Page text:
Ever take a turn a little too fast, hit a puddle a tad too deep, or maybe a patch of black ice and realize you’ve momentarily handed over control of your vehicle to the hazards of the road? For most of us, it’s a moment that lasts but a second before the tires bite into the pavement and place us back on track as our grip loosens, and our heart settles. While some hazards are unavoidable, these moments serve as an important reminder of the dangers of worn tires and their ability (or lack thereof) to safely take us to our destination. If you’re unsure of the condition of your tires in Downriver Michigan be sure to read these dangers that can be associated with bald tires on your car.
Going Bald: The Dangers of Worn Tires in Downriver Michigan
It may seem obvious, but a vehicle’s tires serve as its only point of contact with the road. Because of this, they must endure a wide range of ever-changing variables to ensure safe and efficient handling. A tire’s contact patch – that is, the portion of the tire which is in contact with the pavement at any given time, often consists of mere inches. Vehicle and load weight, as well as tire pressure can influence the size of the contact patch. When driving with worn tires, these vital inches of rubber that serve as a liaison between driver and road become inefficient or unable to perform their job, exposing both the driver and other motorists to the dangers of worn tires.
When do I need to replace my tires?
A quick internet search will leave your head spinning as fast as your tires, and you’ll probably walk away with more questions than answers. Truth is, there is no hard and fast rule dictating when to change your tires. The National Highway Traffic Safety Administration hasn’t outlined any specifics, and instead suggests motorists check with tire manufactures. Anywhere from three to ten years are figures commonly thrown about by various tire and automotive outlets. The dangers of worn tires, however, are heavily influenced by region, climate, and driving style, and should serve as your primary assessments for how often your tires should be evaluated.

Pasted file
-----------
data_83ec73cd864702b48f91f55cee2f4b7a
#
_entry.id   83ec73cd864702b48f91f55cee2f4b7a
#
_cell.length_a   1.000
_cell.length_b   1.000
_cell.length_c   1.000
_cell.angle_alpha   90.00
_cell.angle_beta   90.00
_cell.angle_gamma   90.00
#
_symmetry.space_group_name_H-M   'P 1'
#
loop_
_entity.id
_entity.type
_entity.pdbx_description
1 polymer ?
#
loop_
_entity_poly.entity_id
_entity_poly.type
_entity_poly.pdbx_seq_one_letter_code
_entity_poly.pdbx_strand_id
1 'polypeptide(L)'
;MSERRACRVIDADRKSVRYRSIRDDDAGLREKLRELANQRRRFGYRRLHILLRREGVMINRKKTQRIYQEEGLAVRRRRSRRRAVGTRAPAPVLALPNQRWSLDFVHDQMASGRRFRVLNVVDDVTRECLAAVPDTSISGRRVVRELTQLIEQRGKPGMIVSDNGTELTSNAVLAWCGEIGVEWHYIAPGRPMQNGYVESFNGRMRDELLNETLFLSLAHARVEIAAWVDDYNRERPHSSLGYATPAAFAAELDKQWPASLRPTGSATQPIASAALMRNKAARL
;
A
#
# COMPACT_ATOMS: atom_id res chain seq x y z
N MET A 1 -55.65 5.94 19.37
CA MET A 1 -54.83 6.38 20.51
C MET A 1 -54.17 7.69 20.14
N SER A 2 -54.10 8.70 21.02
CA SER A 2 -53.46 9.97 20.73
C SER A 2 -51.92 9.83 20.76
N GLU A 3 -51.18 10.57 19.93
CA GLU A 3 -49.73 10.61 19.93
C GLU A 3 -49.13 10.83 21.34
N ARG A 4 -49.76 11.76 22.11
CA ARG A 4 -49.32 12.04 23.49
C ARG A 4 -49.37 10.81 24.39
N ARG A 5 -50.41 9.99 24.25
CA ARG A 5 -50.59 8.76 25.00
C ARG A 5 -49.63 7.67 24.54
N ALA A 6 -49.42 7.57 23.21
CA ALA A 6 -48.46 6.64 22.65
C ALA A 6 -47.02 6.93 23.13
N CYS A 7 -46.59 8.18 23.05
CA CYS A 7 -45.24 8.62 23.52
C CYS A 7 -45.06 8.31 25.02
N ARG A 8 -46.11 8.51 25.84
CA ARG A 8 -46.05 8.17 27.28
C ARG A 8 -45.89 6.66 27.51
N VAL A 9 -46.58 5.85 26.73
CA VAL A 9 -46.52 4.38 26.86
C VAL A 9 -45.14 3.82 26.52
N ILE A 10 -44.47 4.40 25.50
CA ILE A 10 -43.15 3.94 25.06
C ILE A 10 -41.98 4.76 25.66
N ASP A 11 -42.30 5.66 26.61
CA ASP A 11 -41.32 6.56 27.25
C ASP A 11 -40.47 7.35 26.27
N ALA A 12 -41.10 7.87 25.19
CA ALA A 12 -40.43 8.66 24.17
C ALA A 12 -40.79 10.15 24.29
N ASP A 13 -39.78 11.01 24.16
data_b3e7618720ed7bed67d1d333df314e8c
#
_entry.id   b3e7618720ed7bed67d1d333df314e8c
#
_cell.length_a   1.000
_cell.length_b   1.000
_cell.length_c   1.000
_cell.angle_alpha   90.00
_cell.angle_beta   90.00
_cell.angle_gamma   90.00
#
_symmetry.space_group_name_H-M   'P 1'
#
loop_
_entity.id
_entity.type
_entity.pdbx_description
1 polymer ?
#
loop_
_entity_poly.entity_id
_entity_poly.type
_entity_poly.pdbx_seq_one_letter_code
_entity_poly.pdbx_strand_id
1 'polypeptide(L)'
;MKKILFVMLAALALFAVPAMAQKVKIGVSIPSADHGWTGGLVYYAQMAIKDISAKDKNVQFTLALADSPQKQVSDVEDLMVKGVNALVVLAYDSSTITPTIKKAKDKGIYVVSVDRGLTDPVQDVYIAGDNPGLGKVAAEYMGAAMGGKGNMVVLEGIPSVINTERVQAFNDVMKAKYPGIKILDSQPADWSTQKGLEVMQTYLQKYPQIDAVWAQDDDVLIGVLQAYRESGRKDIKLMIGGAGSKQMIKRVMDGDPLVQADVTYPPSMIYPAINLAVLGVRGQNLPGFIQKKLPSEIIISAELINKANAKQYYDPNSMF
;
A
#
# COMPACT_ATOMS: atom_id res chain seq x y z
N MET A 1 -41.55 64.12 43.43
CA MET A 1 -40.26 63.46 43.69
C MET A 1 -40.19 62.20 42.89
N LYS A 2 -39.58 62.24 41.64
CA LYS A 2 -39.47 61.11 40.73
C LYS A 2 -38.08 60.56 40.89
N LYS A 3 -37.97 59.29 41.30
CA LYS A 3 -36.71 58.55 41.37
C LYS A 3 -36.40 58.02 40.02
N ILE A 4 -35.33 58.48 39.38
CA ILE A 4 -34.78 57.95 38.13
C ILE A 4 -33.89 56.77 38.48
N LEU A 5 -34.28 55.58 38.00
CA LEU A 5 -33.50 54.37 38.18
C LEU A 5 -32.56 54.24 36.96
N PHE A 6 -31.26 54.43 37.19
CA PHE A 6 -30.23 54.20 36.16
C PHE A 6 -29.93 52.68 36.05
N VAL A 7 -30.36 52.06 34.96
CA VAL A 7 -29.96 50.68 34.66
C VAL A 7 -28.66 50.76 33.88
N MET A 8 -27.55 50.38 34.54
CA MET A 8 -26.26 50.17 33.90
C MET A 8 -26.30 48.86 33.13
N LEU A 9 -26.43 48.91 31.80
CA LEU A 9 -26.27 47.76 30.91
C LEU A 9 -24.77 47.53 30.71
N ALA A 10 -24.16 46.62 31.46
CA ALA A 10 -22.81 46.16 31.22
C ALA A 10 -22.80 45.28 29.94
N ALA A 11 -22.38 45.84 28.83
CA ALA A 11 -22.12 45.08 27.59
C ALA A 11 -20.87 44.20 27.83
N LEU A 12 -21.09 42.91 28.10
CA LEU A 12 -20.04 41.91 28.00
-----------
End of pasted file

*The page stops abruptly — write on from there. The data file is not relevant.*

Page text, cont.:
Heat breaks down the rubber’s chemical compounds and contributes to the dangers of worn tires. As you drive, the friction between tire and pavement creates heat. While this type of heat is mostly unavoidable and can enhance a tire’s traction, too much can prematurely wear a tire. Drivers in warmer climates need to be especially mindful of this and make frequent visual inspections of their tires.
We’ve all been there – the morning following the first chilly night and we’re met with that orange light warning us that our tire pressure is low. Cold can reduce a tire’s pressure, and riding on under-inflated tires can have a tremendous effect how fast they wear. It also hurts gas mileage. Have you ever tried riding a bicycle with tires that weren’t fully inflated? It’s a struggle. But once filled, it glides down the pavement with ease. With tires that aren’t properly inflated, a car’s engine must work harder, and requires more fuel to do so.
Clipping the curb on a tight U-turn; spinning the tires during last year’s nor’easter; chewing up the miles on those lengthy highway commutes – all constitute tire abuse and should serve as the first line of assessment when evaluating tire wear. If there is any doubt, it’s best to have the tires rotated and inspected by a qualified service professional.